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Steam Tables DLL Developer’s Guide 1.1.0 Table of Contents 1. Overview . 1 2. The Structure of the Program . 2 3. Class REGION1. 4 4. Class REGION2. 6 5. Class REGION3. 6 5.1 Calculating Density Given Pressure and Temperature in Region 3 . 8 5.2 Saturated liquid or steam properties in Region 3 . 8 6. Class REGION5. 9 7. Determining the Region for given pressure and temperature . 9 8. 9. 7.1 Saturation Line (Region 4). 9 7.2 Boundary Between Regions 2 and 3 . 10 7.3 Structure state in Class StmProp . 10 Temperature as function of pressure and enthalpy or entropy . 10 8.1 Temperature as a function of pressure and enthalpy . 10 8.2 Temperature calculation given pressure and entropy. 13 References . 16 1. Overview Properties of water is programmed in C#, based on the formulations given in References 1 through 4, which are called IAPWS-IF97, properties of water for industrial use. The thermodynamic properties are given in 5 regions as shown in Figure 1. Region 4 is used only to calculate pressure or temperature along the saturation line. The other properties are calculated from the formulations in Regions 1, 2 or 3 at the saturation pressure and temperature.

Properties in Region 2 are calculated for stable steam, metastable states are not included. As shown in Figure 1, properties are calculated as a function of pressure and density. Functions for the dependency of temperature corresponding to given pressure and density are also given in Reference 1. The transport properties (thermal conductivity and viscosity) are calculated based on the formulations given in References 3 and 4. Since the transport properties are expressed in terms of temperature and density, calculation of density for given pressure and temperature is also needed in the computations. Therefore the transport properties are also not valid outside the regions shown in Figure 1. The terms in the viscosity and thermal conductivity formulations that improve the precision (see References 3 and 4) are not included. This implementation is also that used in the ASME Steam Tables for Industrial Use. Figure 1. Regions of IAPWS-IF97 formulation (Reference 1) 2. The Structure of the Program All of the classes are within the same namespace, “SteamProperties”. There is one class corresponding to each of Regions 1, 2, 3 and 5, in which all thermodynamic properties belonging to the respective region are calculated based on the Gibbs or Helmholtz function and their derivatives. The transport properties (viscosity and thermal conductivity) are calculated from the functions given in References 3 and 4. The transport property functions are much simpler and shorter as compared to the thermodynamic property functions.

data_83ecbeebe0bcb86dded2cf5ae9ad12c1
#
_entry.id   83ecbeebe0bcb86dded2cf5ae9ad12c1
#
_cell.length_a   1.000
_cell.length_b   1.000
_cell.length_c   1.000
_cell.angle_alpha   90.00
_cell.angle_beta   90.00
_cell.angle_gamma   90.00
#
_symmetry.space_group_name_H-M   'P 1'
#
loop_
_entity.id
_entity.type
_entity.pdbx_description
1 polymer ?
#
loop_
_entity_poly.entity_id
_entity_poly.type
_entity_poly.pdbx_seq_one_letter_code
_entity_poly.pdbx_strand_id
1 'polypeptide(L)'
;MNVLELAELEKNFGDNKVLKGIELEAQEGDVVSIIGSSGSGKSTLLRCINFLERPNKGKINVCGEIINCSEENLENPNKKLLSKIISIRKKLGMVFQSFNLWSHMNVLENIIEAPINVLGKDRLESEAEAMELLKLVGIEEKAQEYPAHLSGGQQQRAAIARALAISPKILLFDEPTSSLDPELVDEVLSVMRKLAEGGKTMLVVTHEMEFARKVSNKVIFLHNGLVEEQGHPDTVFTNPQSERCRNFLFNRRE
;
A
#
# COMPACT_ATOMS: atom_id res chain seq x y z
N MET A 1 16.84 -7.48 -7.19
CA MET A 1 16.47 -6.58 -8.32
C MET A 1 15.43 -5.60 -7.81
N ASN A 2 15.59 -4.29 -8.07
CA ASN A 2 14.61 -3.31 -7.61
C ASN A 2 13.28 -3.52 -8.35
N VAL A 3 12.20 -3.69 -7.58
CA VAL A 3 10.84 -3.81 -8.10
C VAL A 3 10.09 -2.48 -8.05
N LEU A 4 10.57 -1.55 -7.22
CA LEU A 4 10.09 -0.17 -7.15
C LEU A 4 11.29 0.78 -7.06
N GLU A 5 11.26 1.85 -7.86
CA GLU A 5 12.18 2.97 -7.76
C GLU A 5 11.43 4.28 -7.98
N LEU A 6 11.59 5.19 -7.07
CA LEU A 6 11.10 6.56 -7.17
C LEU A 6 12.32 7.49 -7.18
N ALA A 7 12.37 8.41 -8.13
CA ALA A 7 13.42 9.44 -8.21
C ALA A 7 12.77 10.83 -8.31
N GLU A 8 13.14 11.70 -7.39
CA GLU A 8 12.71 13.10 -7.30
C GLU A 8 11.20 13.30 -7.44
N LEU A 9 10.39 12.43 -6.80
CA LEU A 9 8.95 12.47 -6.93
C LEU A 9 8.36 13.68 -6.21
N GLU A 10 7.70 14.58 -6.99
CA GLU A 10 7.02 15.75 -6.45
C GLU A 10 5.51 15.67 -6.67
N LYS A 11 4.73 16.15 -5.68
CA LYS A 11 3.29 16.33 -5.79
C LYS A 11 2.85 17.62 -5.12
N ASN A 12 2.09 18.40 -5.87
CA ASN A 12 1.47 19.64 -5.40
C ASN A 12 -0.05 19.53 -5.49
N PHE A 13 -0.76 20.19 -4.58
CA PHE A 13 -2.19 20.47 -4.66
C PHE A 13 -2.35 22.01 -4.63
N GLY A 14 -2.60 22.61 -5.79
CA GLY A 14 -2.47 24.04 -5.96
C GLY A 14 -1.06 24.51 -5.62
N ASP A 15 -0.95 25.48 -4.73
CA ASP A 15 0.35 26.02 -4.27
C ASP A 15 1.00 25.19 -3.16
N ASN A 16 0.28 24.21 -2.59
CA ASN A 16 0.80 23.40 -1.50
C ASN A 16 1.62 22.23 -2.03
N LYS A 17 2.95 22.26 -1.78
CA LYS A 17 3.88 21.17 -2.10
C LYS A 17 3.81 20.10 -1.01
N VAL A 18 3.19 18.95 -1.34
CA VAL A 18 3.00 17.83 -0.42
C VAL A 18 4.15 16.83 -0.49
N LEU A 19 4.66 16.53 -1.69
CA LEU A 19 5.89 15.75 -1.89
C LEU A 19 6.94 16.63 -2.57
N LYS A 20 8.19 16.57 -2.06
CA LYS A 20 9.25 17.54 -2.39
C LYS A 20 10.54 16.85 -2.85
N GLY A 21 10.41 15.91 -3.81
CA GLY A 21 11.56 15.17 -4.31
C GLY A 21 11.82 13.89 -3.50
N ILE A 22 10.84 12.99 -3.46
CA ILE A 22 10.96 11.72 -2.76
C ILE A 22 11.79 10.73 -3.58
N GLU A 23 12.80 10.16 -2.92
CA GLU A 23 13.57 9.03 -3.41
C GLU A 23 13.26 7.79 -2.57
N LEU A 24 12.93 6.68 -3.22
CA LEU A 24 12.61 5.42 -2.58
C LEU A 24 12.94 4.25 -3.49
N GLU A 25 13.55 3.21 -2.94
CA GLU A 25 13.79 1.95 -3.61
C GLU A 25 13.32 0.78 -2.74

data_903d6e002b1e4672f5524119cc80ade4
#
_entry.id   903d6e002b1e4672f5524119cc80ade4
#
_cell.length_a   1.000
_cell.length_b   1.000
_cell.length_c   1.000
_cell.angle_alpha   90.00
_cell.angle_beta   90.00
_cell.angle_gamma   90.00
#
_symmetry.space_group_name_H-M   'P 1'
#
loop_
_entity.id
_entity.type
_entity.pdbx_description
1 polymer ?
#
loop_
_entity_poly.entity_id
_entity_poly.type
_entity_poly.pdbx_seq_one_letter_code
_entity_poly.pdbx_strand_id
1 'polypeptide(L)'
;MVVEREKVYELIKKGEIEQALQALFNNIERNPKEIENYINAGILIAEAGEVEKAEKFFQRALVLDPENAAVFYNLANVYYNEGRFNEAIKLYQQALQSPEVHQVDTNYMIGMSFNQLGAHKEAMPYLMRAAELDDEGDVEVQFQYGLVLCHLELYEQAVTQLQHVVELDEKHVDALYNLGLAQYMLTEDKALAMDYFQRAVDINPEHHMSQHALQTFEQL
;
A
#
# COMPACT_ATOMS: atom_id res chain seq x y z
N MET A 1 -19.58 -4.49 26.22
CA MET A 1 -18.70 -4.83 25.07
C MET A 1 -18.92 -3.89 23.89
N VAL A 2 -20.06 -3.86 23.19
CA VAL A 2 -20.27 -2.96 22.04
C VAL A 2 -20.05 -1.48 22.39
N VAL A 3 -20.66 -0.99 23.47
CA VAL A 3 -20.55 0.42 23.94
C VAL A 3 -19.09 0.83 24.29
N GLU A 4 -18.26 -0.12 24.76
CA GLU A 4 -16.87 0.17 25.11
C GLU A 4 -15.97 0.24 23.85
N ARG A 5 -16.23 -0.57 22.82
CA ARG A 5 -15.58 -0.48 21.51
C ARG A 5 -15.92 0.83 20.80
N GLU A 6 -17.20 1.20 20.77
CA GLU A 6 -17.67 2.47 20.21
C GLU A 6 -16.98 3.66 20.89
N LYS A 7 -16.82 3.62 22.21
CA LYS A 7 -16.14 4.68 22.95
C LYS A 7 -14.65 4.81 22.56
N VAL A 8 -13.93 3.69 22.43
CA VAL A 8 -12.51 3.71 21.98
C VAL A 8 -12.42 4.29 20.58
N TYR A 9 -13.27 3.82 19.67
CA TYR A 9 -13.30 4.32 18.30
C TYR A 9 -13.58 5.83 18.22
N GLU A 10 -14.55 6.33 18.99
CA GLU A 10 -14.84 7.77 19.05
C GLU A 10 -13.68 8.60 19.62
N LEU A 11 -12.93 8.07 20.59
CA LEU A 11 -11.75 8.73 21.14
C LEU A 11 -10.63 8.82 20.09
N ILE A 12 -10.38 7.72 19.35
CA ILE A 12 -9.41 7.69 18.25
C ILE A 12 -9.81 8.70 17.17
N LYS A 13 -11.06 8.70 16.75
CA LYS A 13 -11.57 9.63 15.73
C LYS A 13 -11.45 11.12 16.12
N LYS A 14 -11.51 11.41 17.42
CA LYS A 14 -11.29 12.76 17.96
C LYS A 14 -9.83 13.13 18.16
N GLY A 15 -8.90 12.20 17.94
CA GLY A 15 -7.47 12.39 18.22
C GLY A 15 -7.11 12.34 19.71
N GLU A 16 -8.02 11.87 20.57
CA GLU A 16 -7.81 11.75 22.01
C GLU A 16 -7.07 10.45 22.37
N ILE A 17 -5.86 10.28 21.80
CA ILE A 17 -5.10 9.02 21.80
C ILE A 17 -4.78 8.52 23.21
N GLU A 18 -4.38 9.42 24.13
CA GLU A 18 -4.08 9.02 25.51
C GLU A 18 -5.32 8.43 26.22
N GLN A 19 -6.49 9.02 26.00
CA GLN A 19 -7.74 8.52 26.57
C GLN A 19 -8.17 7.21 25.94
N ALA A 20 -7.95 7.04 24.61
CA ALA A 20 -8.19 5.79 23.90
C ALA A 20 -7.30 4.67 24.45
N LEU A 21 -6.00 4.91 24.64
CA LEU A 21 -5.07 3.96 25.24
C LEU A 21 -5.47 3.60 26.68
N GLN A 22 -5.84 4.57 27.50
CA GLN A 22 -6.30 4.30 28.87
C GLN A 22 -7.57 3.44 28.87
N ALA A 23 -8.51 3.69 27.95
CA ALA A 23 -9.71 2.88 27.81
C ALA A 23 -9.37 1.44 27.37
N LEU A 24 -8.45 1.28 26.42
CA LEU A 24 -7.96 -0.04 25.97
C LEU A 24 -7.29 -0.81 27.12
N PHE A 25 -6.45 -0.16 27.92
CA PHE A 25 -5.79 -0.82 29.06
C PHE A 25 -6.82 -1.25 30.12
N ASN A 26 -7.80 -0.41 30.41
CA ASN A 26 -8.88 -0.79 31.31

The classes as listed below. StmProp Contains the public functions for the properties. This class contains all of the interface functions of the DLL, hence an instance of this class must be created by the calling program (see User’s Manual for examples). Also included in this class are functions for pressure as a function of temperature and temperature as a function of pressure along the saturation line, and along the boundary between regions 2 and 3. This class creates one instance of each of the following classes at initialization. The interface routine are listed in the User’s Manual and not repeated here. REGION1 Contains all thermodynamic property calculations in Region 1. REGION2 Contains all thermodynamic property calculations in Region 2. REGION3 Contains all thermodynamic property calculations in Region 3. REGION5 Contains all thermodynamic property calculations in Region 5. TRANSPORT Contains transport property (thermal conductivity and viscosity) functions. Although the formulation in IAPWS-IF97 does not require numerical iterations and hence much faster to compute than IAPWS-67, the property functions are lengthy in all regions and even lengthier in Region 3. It can be noticed that the same derivatives are used in computing multiple properties. To improve computation efficiency, the values of the derivatives are saved in each class from one call to the next. If the next call to the DLL is also for the same pressure and temperature value, the functions and their derivatives are not recalculated, rather, previously calculated values are used. On entry into the public functions, the input values are checked for validity. If the input temperature or pressure is out of bounds, stat is set to 1 and errorMessage is set. The calling program should not be using this package if its intended application range exceeds that in Figure 1. However, many programs may go through too high or too low pressure / temperature states